The Gallery holds the most extensive collection of portraits in the world. Search over 215,000 works, 150,000 of which are illustrated from the 16th Century to the present day.

Advanced Collection search

First Previous 2 OF 7 NextLast

James Wolfe

2 of 7 portraits by Joseph Wilton

James Wolfe, by Joseph Wilton, early 20th century, based on a work of circa 1760 -NPG 2225 - © National Portrait Gallery, London

© National Portrait Gallery, London

Early Georgian Portraits Catalogue

James Wolfe

after Joseph Wilton
early 20th century, based on a work of circa 1760
29 3/4 in. (756 mm) high
NPG 2225

Inscriptionback to top

In armour with wolf's head device as in NPG 4415.

This portraitback to top

Similar to NPG 4415 but without a gorget, the bust is one of a small modern edition cast in bronze for the donor from a plaster purchased from the grandson of the Rev. Richard Board, vicar of Westerham, 1792-1859. Another cast was presented by the donor to Quebec House. The plaster from which these were cast is in the Public Archives of Canada, Ottawa.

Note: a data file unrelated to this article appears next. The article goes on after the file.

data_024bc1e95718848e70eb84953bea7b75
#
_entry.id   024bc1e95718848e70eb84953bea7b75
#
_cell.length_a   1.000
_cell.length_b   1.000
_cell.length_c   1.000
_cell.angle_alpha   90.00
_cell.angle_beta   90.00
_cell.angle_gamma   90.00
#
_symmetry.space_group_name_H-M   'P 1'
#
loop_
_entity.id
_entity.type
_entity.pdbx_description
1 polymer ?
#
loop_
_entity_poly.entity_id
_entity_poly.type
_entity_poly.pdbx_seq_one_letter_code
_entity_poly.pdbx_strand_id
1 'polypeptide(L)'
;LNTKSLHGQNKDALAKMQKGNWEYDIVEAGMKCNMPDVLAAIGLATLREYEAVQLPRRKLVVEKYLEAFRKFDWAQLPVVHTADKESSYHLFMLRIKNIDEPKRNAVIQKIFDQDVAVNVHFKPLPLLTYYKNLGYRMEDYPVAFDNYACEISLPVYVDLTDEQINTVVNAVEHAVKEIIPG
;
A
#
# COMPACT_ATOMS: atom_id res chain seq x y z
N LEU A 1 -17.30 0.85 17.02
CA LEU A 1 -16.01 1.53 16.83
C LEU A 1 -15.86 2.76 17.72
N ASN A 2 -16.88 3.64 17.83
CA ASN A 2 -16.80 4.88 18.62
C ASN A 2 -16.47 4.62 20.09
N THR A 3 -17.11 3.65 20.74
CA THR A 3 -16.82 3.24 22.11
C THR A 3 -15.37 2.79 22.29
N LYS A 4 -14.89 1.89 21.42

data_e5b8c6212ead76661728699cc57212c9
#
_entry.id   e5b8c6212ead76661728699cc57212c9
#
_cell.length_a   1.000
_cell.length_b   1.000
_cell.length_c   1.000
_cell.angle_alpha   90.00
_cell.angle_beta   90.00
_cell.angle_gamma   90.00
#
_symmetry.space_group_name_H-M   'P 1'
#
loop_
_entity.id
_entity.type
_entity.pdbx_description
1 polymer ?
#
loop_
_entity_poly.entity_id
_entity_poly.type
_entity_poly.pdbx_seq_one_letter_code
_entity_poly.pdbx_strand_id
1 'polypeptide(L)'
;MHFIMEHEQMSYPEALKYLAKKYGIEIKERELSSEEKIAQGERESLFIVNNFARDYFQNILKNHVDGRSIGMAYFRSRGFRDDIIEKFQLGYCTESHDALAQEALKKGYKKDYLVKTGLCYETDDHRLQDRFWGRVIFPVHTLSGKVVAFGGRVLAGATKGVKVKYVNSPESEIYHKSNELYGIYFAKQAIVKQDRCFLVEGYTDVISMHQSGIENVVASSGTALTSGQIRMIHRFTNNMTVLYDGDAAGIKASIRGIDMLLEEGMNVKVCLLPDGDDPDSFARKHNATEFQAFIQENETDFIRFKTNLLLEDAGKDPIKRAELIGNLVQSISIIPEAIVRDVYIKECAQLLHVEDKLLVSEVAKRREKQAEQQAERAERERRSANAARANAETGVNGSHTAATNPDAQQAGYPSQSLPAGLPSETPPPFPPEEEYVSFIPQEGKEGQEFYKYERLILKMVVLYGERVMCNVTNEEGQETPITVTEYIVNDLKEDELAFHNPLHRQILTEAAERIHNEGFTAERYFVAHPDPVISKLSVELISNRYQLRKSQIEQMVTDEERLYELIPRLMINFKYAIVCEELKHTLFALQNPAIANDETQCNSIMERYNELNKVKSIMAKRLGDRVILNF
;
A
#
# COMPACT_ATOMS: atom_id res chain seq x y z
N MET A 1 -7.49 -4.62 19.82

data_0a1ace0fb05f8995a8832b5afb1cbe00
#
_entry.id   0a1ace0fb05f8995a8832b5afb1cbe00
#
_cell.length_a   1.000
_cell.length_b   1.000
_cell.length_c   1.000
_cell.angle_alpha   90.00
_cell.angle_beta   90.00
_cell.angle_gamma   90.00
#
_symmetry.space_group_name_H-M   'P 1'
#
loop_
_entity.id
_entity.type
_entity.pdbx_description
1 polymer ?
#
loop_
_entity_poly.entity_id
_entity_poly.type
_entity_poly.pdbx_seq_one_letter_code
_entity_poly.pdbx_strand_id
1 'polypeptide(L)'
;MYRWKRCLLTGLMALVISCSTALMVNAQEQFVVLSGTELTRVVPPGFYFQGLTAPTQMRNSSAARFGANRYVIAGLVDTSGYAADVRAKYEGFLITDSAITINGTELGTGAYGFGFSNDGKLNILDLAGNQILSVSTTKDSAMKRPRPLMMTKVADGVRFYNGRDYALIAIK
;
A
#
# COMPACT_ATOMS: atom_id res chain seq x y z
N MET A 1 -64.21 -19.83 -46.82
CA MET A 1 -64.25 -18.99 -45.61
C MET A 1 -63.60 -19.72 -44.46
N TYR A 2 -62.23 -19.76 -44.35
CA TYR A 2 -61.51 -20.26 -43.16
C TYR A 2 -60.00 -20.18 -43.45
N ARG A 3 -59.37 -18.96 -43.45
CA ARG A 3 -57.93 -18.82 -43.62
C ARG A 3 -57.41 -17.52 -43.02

Provenanceback to top

Given, 1928, by Sir Robert Leicester Harmsworth, Bart.

Exhibitionsback to top

'Some Portraits of General Wolfe 1727-1759', NPG, 1959 (10).


This extended catalogue entry is from the out-of-print National Portrait Gallery collection catalogue: John Kerslake, Early Georgian Portraits, Her Majesty's Stationery Office, 1977, and is as published then. For the most up-to-date details on individual Collection works, we recommend reading the information provided in the Search the Collection results on this website in parallel with this text.

View all known portraits for Joseph Wilton

View all known portraits for James Wolfe

Watch

Our channel

View a wide collection of video content on our YouTube channel from past projects to our latest films.

Sit back and watch

Artist and sitter interviews

Get insights into creating portraiture from BP Portrait Award 2020 artists and their sitters.

Explore behind the scenes

Sleeping Awake

Watch our film created to say ‘goodbye’ to the Gallery before we closed for our major transformation project.

Hear our story